Saders surge into semis
14 May 2010
The Crusaders secured a semi-final berth with an emphatic 40-22 victory over the Brumbies in Christchurch.
The Crusaders’ were impressive in a losing effort against the Bulls last week, and they upped the ante significantly in pursuit of a coveted prize, comprehensively outplaying a very good Brumbies side to march into the play-offs for the ninth successive year.
In rugby circles there is constant discourse about the concept of peaking at the right time, and on the evidence of last week’s performance at Loftus and this evening’s devastatingly clinical showing, the Crusaders seem to be operating at optimal efficiency in all facets of play, especially defence, at a point in the tournament when they most need to.
They were intensely physical at the collisions, frighteningly quick and largely incisive in attacking play to pummel the Brumbies into submission. Kicking was seemingly seen as a cowardly tactic, with ball in hand sizzle preferred to a boot to ball bore.
Never was the latter characteristic more prominent than in the Crusaders’ opening try. The bulk of the credit has to be attributed to Zac Guildford, who exhibited strength and appreciable pace in slicing through four tackles and making 40m before firing a pass wide. The quickness of hand and support play thereafter was vintage Crusaders, and the try, scored by Sean Maitland, will rival the one Bryan Habana scored against the Chiefs earlier this season for the best five pointer of the tournament.
Dan Carter converted, but the lead was a short-held one, as Tyrone Smith intercepted a Daniel Bowden pass four minutes later with Matt Giteau adding the extras to level the scores.
The try was a direct result of the pressure the Brumbies were exerting through their speed off the defensive line. Certainly the Crusaders were dominating the gain line battle as well as the scrums, giving them an excellent attacking platform. However, with the adrenalin probably fuelling their sense of adventure after their superlative opening try, they were naive to believe the tournament’s second best defensive unit would succumb to the same sucker punch.
The Crusaders have consistently displayed the ability to make tactical adjustments mid-game, and they were seldom put under the pump for sustained periods. Indeed it would be the seven-time champions who grabbed the initiative in the manner the Brumbies had sought to do – pressure defence – and they struck a double blow to floor the Brumbies.
The first came after a turnover on the Crusaders’ 10m line where a spilled ball found its way to Guildford whose grubber kick was chased down by Kieran Read. Carter missed the conversion, but his goal kicking struggles (he’d kicked one from four attempts at that point) were plastered over when Owen Franks rounded off another clinical, sweeping move, which was yet again birthed from a Brumbies turnover. Carter made no mistake with the conversion.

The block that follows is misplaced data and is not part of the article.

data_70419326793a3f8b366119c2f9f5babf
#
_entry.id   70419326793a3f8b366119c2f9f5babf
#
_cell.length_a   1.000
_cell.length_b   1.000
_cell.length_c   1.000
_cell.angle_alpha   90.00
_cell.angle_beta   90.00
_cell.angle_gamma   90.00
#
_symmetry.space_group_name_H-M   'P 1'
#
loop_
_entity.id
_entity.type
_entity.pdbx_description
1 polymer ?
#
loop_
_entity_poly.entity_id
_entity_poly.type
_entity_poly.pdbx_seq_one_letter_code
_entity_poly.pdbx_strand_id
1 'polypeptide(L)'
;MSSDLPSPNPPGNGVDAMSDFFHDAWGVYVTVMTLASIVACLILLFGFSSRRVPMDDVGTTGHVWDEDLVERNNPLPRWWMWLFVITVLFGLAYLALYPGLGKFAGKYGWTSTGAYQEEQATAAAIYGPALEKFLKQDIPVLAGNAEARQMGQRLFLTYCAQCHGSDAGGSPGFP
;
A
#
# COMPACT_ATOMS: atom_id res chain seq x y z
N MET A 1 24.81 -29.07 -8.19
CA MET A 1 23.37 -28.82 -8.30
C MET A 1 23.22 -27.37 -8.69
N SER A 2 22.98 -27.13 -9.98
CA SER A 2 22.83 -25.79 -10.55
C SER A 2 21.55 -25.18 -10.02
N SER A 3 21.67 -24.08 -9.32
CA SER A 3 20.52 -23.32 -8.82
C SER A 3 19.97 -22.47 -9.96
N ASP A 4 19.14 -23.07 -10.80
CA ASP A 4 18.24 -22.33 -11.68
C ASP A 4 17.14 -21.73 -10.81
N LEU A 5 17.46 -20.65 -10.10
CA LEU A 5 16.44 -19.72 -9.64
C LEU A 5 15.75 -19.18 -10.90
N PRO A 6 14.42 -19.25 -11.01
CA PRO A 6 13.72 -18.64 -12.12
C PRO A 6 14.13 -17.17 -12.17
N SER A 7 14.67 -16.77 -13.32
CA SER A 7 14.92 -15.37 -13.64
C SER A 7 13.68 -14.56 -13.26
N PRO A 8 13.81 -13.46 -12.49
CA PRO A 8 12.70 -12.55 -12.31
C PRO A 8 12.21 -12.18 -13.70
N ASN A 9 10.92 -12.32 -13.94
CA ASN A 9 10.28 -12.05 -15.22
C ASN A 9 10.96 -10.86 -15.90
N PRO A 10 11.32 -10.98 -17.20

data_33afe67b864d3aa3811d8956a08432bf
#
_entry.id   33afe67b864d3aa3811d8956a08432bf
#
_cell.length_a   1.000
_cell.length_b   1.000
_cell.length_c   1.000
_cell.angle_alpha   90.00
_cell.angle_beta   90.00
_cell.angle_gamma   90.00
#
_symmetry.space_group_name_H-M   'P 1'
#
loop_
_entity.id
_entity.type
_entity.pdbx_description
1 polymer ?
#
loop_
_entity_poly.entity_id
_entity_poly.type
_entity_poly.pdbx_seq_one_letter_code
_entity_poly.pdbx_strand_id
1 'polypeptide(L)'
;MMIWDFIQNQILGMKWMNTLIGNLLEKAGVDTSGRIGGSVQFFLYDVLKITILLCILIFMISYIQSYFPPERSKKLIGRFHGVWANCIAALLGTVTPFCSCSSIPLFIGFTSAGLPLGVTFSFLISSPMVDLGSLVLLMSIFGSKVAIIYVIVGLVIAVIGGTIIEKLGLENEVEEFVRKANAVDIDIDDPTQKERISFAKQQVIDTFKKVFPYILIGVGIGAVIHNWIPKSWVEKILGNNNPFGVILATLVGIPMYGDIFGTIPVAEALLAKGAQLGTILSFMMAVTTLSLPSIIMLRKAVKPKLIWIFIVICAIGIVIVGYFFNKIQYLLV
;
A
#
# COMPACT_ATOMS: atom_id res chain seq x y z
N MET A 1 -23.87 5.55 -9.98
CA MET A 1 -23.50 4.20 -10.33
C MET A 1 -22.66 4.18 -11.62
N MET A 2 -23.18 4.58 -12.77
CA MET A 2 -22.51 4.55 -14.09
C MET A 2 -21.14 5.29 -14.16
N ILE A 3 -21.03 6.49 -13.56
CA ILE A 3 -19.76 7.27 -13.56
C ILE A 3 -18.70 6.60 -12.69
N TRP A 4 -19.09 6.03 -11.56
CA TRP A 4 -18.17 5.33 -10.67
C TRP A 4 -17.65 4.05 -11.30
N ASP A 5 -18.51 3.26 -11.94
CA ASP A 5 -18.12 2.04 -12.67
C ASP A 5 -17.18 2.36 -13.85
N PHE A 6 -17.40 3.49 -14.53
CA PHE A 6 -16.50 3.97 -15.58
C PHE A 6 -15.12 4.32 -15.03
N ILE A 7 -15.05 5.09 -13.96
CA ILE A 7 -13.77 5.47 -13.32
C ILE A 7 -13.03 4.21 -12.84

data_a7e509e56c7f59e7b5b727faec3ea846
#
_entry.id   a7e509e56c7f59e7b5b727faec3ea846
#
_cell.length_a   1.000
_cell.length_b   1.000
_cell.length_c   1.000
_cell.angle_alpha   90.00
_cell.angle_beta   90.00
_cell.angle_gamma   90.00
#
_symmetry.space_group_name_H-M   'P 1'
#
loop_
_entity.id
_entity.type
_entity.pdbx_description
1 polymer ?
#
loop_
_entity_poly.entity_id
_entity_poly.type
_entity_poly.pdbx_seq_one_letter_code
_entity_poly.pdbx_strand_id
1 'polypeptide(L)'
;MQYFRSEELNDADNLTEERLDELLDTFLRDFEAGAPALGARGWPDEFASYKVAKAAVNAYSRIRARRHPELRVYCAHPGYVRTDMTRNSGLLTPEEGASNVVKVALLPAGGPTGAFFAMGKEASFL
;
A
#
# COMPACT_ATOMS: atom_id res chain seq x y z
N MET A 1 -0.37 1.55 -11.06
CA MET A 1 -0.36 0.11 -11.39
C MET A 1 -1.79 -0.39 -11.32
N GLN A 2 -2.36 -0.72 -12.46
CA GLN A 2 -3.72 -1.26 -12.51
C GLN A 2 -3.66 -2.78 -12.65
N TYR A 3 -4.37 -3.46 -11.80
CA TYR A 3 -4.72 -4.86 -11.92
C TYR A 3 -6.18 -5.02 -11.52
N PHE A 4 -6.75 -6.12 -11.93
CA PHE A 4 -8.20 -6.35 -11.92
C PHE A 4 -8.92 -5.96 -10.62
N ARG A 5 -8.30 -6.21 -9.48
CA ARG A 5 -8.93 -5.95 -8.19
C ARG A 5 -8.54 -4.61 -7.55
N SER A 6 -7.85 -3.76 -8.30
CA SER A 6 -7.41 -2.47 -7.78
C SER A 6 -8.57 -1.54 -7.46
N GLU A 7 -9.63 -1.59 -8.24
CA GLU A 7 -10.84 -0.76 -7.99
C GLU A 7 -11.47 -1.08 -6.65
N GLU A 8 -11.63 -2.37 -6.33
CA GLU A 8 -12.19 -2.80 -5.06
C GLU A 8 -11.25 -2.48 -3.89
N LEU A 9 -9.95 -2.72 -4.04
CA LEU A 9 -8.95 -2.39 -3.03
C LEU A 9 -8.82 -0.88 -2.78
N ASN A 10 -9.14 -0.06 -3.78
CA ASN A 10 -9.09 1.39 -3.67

The Canberra franchise needed to muscle up on defence to halt the momentum the Crusaders’ ball carriers were generating, while their attack was being undermined by fundamental handling errors and the inability protect the ball through more than a couple of phases. Neither of those improvements materialised before the break, and Carter and Giteau traded penalties which left the score at 22-10 going down the tunnel.
It was a commanding lead for the Crusaders, but one that could have been an imposing one had they finished opportunities they had crafted prior to half-time, and when Benn Alexander touched down following a move that surged down the left touchline then swung right, that wastefulness looked costly.
However, the Crusaders’ rebuttal was emphatic and proved that they are equally adept at striking with the rapier as they are with the sledgehammer. They punched up through the phases in the red zone, depleting the Brumbies’ defensive resolve with every phase until Richie McCaw powered over the line for the all-important bonus-point try. Carter judged the wind expertly in his conversion attempt, and at 29-17 the Brumbies were faced with the prospect of pulling off a spectacular rearguard to salvage their campaign.
Maitland missed the opportunity to bury the visitors when he knocked on in the act of touching down. But advantage was being played and Carter slotted the kick to ease the youngster’s disappointment.
It was always going to be a holding job for the Crusaders thereafter, and they defended with the certainty of a team who must now be considered serious title contenders, even if they will probably have to contest a semi-final in South Africa.
There were to be tries for Guildford, who was utterly deserving of one for an excellent performance, and Huia Edmonds, and a memorable moment when George Smith lined up the conversion in his final act for the Brumbies. But the show belonged to the Crusaders, who will take some beating.
By Ryan Vrede